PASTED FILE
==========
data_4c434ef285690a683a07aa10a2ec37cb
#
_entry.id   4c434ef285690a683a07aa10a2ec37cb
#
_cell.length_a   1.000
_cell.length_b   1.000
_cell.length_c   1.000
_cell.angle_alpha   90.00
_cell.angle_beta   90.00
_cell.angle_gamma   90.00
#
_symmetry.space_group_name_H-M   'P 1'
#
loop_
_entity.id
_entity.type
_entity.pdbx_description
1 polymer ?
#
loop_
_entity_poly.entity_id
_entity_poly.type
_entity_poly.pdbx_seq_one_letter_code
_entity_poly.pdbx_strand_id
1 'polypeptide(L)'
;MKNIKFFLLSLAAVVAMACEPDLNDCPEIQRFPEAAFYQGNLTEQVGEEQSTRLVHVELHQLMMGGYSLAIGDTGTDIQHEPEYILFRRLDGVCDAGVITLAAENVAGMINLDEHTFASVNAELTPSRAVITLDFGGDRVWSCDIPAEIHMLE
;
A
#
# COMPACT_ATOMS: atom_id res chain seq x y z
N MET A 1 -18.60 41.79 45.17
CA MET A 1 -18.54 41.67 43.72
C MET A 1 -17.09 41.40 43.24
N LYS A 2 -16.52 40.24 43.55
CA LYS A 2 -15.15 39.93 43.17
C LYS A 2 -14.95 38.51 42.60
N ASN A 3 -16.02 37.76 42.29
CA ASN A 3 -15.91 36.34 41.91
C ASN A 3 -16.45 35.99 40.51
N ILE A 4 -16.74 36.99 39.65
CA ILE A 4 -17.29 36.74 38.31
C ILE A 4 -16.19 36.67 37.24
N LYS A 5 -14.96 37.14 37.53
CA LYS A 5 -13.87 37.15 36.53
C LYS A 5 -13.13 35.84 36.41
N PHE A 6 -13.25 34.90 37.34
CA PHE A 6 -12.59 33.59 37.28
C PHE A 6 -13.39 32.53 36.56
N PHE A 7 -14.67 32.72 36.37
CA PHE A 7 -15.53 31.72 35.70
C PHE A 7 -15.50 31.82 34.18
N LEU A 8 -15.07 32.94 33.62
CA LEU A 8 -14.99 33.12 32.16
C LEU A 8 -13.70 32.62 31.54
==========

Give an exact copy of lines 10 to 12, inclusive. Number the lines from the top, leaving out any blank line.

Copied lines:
_cell.angle_gamma   90.00
#
_symmetry.space_group_name_H-M   'P 1'